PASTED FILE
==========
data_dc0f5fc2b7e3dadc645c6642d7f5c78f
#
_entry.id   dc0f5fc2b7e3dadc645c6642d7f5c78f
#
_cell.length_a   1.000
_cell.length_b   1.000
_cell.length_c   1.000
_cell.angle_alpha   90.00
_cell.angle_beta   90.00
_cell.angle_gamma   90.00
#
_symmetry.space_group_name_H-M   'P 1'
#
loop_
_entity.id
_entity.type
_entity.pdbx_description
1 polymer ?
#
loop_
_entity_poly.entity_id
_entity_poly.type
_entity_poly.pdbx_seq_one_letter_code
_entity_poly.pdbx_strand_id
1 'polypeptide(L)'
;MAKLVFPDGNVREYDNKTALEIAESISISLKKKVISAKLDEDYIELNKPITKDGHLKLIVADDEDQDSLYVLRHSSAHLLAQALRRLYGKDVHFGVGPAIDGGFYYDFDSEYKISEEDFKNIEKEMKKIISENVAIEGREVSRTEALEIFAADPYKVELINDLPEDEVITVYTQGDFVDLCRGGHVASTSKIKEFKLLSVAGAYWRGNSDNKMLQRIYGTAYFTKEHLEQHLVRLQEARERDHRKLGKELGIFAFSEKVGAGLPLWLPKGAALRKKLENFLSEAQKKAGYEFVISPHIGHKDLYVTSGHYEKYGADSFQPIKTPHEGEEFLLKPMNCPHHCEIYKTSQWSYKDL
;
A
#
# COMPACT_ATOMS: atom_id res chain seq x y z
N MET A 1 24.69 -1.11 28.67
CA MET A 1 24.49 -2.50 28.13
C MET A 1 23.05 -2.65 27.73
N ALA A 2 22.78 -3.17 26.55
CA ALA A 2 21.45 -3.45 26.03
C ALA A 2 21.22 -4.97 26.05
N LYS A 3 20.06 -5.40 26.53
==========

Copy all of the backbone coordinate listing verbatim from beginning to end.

data_dc0f5fc2b7e3dadc645c6642d7f5c78f
#
_entry.id   dc0f5fc2b7e3dadc645c6642d7f5c78f
#
_cell.length_a   1.000
_cell.length_b   1.000
_cell.length_c   1.000
_cell.angle_alpha   90.00
_cell.angle_beta   90.00
_cell.angle_gamma   90.00
#
_symmetry.space_group_name_H-M   'P 1'
#
loop_
_entity.id
_entity.type
_entity.pdbx_description
1 polymer ?
#
loop_
_entity_poly.entity_id
_entity_poly.type
_entity_poly.pdbx_seq_one_letter_code
_entity_poly.pdbx_strand_id
1 'polypeptide(L)'
;MAKLVFPDGNVREYDNKTALEIAESISISLKKKVISAKLDEDYIELNKPITKDGHLKLIVADDEDQDSLYVLRHSSAHLLAQALRRLYGKDVHFGVGPAIDGGFYYDFDSEYKISEEDFKNIEKEMKKIISENVAIEGREVSRTEALEIFAADPYKVELINDLPEDEVITVYTQGDFVDLCRGGHVASTSKIKEFKLLSVAGAYWRGNSDNKMLQRIYGTAYFTKEHLEQHLVRLQEARERDHRKLGKELGIFAFSEKVGAGLPLWLPKGAALRKKLENFLSEAQKKAGYEFVISPHIGHKDLYVTSGHYEKYGADSFQPIKTPHEGEEFLLKPMNCPHHCEIYKTSQWSYKDL
;
A
#
# COMPACT_ATOMS: atom_id res chain seq x y z
N MET A 1 24.69 -1.11 28.67
CA MET A 1 24.49 -2.50 28.13
C MET A 1 23.05 -2.65 27.73
N ALA A 2 22.78 -3.17 26.55
CA ALA A 2 21.45 -3.45 26.03
C ALA A 2 21.22 -4.97 26.05
N LYS A 3 20.06 -5.40 26.53